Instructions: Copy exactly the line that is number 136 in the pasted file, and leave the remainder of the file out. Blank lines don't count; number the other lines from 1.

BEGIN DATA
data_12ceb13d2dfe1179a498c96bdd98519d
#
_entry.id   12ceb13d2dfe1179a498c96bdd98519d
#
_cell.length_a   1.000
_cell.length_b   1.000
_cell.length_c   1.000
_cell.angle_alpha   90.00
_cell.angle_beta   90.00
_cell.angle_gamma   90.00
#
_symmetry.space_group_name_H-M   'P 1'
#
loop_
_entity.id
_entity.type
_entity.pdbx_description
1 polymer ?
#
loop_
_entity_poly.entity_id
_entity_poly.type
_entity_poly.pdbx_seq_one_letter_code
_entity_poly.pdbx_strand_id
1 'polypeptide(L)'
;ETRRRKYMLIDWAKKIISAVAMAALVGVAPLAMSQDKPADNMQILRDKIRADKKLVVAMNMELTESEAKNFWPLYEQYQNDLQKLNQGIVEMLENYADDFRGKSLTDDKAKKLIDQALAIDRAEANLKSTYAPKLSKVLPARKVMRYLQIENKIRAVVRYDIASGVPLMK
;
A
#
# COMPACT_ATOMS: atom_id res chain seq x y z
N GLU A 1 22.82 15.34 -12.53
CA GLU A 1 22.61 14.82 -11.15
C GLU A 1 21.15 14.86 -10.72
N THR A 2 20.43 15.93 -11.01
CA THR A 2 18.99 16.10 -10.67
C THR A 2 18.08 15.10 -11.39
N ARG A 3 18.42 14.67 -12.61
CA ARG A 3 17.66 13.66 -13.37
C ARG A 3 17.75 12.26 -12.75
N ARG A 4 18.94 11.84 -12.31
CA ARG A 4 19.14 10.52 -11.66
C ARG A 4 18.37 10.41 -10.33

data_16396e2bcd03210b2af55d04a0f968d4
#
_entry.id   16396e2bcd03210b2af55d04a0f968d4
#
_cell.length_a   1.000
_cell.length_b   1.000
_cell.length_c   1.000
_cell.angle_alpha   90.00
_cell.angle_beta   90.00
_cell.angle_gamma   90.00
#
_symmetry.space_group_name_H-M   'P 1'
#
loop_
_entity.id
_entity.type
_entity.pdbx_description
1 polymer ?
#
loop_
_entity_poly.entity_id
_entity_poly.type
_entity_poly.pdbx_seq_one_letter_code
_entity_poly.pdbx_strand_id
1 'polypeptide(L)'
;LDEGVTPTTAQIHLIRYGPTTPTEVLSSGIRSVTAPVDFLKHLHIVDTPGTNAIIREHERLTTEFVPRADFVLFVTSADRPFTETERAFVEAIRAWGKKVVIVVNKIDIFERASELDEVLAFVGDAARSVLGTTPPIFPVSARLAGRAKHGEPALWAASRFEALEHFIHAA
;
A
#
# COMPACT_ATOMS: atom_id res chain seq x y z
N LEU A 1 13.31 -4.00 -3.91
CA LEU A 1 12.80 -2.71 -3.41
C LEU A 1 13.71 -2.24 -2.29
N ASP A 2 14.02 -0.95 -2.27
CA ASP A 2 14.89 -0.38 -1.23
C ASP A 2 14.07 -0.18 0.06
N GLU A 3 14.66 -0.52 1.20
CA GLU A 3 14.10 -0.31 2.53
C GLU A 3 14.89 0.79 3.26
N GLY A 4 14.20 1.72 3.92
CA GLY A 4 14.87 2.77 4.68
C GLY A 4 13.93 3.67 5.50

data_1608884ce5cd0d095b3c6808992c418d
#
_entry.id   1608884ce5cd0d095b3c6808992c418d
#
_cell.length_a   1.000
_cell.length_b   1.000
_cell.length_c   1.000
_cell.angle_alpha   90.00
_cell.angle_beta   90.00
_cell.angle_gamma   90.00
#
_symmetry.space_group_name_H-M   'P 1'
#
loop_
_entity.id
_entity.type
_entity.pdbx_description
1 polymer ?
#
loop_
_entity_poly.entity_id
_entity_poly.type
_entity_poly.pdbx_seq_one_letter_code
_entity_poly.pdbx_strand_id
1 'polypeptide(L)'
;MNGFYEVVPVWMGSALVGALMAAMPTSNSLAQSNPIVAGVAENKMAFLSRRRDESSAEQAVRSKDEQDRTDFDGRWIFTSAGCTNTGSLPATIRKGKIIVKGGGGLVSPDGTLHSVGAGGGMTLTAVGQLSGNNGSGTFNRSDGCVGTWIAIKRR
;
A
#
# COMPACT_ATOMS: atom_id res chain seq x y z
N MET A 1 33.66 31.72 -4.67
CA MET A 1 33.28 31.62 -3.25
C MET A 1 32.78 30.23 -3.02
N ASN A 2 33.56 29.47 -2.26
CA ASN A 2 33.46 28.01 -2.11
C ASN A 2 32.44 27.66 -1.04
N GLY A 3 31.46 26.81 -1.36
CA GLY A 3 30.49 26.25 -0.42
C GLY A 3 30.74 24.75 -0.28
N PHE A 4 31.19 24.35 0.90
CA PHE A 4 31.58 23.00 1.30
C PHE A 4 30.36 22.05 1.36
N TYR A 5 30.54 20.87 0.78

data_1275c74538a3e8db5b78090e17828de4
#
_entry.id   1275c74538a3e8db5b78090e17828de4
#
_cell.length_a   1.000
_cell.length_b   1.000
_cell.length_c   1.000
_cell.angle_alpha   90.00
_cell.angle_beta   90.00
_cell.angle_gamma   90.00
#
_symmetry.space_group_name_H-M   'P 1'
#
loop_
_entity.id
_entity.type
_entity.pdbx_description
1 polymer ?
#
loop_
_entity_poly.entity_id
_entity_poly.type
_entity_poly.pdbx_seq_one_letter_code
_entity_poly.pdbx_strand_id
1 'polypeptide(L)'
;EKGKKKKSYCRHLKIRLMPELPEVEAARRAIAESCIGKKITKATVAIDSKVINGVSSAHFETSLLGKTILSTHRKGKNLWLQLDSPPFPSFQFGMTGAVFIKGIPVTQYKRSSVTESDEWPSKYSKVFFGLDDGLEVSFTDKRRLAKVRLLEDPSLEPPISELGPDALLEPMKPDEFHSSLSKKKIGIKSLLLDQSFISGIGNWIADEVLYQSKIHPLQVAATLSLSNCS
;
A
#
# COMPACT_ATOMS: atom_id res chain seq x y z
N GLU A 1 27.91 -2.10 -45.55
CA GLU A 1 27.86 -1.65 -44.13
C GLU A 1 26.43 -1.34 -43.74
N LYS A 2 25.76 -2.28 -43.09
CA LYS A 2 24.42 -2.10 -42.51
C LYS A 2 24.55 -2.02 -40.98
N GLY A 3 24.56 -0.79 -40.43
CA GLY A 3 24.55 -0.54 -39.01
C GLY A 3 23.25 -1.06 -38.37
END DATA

_cell.angle_beta   90.00